Scoping & specifying ESOS energy audits.

Part of the problem is that this is the first time that we have undertaken ESOS audits, another is that the guidance is mixed. A typical response that I have had from the Environment Agency when asking questions is “that is a matter for the Lead Assessor to determine using their professional judgement”.

So, to an extent we are making this up as we go along!

For ESOS purposes the scope of the audit (i.e. what energy use it needs to look at) should be determined, at a high level, from the assessment of the total energy use of the organization. Ideally this will have been undertaken, or approved, by your Lead Assessor.

So, at this point you might know that, for example, you need to cover transport and two main sites, or that you need to cover 90 branches and can exclude transport.

In the first option the way forward is clear – a transport audit plus an audit of at least one of the two main sites – assuming they are similar – if not, then both sites will need to be audited.

In the second option you are not going to audit 90 sites. Here a sampling approach is acceptable and needed! There is no official guidance on sampling – again it is left up to the Lead Assessor.


At this point you now know what you need to audit but you have not specified the audit(s). The official guidance is in fact very loose on what the audit is. For example, an audit to ISO 50002 could be a walk through or an in-depth audit.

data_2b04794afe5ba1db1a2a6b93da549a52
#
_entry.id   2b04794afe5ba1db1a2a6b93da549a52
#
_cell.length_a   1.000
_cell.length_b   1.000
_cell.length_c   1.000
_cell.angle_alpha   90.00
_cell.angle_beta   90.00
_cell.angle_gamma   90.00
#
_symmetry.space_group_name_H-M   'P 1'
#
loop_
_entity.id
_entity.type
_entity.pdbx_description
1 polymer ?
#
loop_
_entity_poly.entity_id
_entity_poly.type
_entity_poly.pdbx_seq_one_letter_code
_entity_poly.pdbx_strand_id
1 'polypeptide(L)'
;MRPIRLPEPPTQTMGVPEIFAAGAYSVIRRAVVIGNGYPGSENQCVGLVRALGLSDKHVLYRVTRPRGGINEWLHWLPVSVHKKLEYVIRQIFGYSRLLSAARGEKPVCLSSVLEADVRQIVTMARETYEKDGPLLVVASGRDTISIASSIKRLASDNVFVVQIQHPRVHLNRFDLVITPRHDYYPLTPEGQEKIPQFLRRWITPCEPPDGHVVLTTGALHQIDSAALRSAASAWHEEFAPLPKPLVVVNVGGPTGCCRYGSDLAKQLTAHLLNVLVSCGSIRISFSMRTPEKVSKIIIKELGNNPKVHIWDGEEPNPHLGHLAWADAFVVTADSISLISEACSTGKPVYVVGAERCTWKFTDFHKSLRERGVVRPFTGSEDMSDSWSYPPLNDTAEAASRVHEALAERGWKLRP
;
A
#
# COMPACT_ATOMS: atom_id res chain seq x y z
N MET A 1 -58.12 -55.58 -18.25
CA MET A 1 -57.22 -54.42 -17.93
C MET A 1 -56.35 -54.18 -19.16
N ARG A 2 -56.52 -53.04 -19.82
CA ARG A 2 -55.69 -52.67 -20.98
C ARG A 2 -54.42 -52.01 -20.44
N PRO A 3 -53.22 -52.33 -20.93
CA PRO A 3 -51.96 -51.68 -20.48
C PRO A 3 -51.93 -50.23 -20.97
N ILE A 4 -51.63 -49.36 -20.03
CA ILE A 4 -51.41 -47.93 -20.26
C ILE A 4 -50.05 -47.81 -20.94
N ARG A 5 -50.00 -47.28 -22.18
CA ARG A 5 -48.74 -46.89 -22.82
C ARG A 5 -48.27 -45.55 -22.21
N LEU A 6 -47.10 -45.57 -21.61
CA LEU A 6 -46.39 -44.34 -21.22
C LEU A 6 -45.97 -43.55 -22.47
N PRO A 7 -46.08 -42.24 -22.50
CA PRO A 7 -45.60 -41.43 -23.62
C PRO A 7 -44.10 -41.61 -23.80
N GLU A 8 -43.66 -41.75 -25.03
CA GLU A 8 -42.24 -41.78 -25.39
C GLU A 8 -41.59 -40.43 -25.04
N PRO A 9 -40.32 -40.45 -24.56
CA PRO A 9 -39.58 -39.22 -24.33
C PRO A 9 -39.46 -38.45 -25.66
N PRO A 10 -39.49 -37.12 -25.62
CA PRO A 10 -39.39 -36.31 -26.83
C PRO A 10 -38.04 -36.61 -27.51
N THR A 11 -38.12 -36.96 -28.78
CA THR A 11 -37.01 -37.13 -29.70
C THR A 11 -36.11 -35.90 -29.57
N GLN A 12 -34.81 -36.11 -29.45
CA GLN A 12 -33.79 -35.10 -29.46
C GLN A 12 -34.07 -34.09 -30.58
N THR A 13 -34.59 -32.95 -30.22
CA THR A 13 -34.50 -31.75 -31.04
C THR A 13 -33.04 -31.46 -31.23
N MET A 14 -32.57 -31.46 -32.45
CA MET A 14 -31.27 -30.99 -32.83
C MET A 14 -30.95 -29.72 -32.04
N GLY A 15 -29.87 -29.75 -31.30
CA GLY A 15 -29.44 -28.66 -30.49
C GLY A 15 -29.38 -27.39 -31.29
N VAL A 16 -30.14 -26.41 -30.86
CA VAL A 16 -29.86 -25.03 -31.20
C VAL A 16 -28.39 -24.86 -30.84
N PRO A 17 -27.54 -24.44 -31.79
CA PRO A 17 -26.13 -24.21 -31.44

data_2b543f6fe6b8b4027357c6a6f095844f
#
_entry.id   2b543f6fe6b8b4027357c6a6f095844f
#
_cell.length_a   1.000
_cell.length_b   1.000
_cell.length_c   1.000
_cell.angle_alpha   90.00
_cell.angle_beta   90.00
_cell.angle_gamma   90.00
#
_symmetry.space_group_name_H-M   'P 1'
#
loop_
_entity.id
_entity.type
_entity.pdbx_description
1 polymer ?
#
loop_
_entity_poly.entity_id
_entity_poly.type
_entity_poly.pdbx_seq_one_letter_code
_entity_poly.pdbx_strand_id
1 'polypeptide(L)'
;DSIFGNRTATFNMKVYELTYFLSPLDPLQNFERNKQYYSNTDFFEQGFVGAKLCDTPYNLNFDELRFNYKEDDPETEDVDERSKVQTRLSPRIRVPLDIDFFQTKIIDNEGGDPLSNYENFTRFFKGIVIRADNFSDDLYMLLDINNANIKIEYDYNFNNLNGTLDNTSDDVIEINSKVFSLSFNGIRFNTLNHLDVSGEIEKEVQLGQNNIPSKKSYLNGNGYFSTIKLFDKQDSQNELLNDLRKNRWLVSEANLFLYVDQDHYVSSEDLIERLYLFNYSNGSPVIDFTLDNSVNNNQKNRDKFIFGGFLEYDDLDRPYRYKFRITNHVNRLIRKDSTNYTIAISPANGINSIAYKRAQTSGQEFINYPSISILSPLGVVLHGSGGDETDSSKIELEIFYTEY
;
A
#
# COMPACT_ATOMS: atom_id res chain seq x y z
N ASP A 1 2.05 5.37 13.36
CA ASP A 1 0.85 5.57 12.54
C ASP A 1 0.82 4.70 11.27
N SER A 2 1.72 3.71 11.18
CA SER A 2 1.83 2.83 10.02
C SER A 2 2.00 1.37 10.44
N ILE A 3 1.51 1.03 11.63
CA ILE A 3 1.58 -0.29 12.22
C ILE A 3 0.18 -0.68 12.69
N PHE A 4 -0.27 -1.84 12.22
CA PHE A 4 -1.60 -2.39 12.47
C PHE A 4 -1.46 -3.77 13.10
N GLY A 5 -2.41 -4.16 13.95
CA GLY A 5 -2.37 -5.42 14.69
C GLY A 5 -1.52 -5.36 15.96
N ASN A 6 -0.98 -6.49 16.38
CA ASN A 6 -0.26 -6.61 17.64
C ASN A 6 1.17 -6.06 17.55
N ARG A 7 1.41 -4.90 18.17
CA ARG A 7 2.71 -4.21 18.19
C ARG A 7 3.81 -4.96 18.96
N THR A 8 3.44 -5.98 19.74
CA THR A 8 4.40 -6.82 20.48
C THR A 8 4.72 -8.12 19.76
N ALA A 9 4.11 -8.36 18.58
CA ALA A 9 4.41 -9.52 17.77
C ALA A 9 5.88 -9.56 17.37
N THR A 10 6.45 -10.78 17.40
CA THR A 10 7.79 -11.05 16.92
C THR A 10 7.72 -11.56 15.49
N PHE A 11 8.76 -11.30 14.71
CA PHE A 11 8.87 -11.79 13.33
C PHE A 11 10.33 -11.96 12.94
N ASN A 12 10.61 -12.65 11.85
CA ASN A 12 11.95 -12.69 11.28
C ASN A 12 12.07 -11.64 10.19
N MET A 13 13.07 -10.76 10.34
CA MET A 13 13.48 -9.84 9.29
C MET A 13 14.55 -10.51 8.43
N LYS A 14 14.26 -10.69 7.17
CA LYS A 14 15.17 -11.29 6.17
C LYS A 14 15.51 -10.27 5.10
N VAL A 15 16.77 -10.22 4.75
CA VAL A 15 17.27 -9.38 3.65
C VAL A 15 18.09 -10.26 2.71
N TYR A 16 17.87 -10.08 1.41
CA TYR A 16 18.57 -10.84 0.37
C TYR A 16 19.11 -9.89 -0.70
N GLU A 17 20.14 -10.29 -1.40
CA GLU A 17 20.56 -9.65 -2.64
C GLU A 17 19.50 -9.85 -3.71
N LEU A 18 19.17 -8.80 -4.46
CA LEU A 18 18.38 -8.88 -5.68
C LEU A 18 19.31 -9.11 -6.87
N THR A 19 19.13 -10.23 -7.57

If we look to the guidance then section 5.4.1 is the ESOS audit ‘specification’.

5.4.1. Minimum energy audit requirements

The data used in any ESOS energy audits must:

  • detail a period of 12 consecutive months’ energy use for the asset or activity
  • begin no earlier than 12 months before the start of the compliance period (for the first compliance period they must begin no earlier than 6 December 2010)
  • begin no earlier than 24 months before the start of the ESOS energy audit by the participant in the compliance period (for example, for an ESOS energy audit on say 1 April 2015, data must begin no earlier than 1 April 2013)
  • not extend beyond the compliance date (that is, not extend beyond 5 December 2015 for the first compliance period)
  • not have been included in energy audits for a previous compliance period

The energy audit must, so far as reasonably practicable:

  • analyse your organisation’s energy consumption and energy efficiency
  • identify any way in which you can improve your organisation’s energy efficiency
  • recommend practical and cost effective energy saving measures for your organisation
  • identify the estimated costs and benefits of any energy saving opportunity.

The language here could cause issues at a later date – for example, exactly what does “identify any way in which you can improve your organisation’s energy efficiency” mean? At least it does not say all ways!

Ideally the specification for an audit should be worked out in partnership with the auditor – but this can be difficult if you have to seek competitive tenders. If you are seeking competitive quotes, then you really need to understand your energy auditing needs before drafting the tender documents. One way would be to use your Lead Assessor to specify the audit – but if you do you then may exclude the Lead Assessor from undertaking audits.

An audit as such will not save you any energy or money – what it will do is ‘diagnose’ your energy issues and suggest treatments. Think of this like going to the doctor. Do you go to the doctor knowing exactly what is wrong with you? In some simple cases you might, but in more complex cases you will have an initial diagnosis then an appointment with a consultant and then treatment.

I come back to an earlier post – in energy auditing, as in life, all things being equal, you tend to get what you pay for.